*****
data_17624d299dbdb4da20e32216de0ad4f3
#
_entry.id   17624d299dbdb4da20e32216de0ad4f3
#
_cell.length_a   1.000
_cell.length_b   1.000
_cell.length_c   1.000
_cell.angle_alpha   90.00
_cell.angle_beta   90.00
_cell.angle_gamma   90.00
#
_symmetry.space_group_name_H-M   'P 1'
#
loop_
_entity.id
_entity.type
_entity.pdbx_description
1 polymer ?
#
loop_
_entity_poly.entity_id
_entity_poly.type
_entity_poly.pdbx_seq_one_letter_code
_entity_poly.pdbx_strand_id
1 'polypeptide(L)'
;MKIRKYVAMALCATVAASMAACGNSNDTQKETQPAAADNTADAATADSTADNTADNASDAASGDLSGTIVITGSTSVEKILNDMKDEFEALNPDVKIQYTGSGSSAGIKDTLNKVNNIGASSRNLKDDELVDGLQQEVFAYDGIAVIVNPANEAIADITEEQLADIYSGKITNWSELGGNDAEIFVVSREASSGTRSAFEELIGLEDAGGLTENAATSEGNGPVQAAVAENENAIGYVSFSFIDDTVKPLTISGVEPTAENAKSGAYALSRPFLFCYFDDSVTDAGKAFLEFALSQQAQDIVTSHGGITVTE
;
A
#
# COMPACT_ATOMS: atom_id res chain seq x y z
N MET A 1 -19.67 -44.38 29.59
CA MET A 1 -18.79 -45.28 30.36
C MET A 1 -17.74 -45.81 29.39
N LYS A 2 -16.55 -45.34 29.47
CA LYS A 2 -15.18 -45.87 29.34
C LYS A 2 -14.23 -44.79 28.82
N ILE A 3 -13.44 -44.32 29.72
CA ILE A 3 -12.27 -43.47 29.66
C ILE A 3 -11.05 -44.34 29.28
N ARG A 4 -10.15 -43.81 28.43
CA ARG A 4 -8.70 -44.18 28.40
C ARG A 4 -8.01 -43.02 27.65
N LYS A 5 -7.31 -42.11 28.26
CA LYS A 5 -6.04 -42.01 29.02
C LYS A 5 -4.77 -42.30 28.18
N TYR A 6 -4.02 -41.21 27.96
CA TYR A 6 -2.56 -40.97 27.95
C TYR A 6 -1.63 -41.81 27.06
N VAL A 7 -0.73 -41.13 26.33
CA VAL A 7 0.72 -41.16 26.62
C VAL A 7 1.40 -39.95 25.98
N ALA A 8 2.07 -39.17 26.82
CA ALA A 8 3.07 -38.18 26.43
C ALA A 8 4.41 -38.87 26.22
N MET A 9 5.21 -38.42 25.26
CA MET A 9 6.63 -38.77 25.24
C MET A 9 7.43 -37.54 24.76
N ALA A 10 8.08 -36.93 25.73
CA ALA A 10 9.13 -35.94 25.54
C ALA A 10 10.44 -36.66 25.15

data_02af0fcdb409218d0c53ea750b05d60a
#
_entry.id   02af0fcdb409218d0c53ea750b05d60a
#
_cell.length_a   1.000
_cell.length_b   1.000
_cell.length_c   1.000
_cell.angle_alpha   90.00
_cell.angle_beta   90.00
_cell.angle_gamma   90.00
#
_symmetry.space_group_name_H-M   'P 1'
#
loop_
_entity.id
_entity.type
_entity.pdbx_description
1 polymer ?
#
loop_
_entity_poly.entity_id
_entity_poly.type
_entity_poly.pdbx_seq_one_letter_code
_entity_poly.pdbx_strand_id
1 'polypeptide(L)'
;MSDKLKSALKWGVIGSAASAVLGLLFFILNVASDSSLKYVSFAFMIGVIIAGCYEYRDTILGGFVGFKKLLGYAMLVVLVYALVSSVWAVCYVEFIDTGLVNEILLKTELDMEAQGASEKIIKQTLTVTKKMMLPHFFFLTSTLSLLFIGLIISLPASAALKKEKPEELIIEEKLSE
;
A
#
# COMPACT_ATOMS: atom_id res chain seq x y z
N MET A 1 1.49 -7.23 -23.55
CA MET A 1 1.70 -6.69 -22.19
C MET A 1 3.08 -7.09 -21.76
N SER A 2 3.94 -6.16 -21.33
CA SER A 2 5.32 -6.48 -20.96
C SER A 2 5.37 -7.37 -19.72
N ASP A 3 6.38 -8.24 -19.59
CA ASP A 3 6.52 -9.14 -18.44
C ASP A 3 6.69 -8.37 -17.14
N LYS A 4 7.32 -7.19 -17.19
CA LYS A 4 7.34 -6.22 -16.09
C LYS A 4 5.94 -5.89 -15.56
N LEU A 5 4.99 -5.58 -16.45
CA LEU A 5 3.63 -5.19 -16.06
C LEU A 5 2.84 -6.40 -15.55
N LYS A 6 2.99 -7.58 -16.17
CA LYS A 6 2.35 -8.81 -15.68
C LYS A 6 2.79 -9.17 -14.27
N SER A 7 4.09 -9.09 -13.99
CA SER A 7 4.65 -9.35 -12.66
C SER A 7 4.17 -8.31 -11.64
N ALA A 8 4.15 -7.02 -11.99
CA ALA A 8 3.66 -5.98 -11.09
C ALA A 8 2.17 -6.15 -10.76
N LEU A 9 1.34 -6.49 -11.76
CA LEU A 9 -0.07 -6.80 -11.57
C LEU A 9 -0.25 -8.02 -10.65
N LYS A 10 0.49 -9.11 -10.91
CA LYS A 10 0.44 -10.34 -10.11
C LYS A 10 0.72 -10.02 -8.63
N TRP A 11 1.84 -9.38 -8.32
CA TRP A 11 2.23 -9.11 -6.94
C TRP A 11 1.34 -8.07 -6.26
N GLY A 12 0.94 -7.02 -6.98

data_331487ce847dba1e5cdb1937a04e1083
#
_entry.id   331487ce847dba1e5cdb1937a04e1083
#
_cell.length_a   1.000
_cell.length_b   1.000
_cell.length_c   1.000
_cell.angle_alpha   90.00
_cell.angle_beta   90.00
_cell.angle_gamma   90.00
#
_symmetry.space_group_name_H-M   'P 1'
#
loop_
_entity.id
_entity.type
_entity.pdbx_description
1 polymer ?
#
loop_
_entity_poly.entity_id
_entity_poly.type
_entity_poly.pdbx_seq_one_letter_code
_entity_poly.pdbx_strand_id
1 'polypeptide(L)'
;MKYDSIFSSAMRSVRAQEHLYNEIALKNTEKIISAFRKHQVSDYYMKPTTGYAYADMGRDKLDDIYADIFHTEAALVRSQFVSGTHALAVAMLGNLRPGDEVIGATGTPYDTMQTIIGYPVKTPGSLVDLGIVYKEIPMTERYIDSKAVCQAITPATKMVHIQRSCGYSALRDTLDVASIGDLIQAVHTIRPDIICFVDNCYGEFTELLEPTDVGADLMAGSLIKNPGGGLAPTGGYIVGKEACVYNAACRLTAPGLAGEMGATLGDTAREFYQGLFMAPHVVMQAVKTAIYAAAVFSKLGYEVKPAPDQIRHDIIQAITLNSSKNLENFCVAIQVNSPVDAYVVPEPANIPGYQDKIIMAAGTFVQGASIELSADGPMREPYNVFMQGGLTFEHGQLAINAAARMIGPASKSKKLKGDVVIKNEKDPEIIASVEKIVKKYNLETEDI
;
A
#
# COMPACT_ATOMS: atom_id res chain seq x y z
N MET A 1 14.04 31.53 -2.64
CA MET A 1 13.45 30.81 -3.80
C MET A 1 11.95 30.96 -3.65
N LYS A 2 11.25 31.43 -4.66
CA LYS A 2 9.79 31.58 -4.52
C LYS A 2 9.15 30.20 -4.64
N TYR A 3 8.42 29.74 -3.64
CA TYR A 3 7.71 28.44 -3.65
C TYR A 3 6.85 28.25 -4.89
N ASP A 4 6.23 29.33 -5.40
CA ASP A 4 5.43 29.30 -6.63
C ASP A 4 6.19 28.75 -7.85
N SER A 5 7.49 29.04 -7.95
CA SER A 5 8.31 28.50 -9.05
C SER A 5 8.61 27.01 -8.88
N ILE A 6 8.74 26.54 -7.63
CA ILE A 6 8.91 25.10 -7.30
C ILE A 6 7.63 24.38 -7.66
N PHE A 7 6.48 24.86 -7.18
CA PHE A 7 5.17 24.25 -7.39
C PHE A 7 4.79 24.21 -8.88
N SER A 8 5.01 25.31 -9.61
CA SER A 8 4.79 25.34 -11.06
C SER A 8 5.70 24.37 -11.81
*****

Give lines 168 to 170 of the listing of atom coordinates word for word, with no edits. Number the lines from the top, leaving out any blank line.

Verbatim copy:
CA SER A 5 8.31 28.50 -9.05
C SER A 5 8.61 27.01 -8.88
N ILE A 6 8.74 26.54 -7.63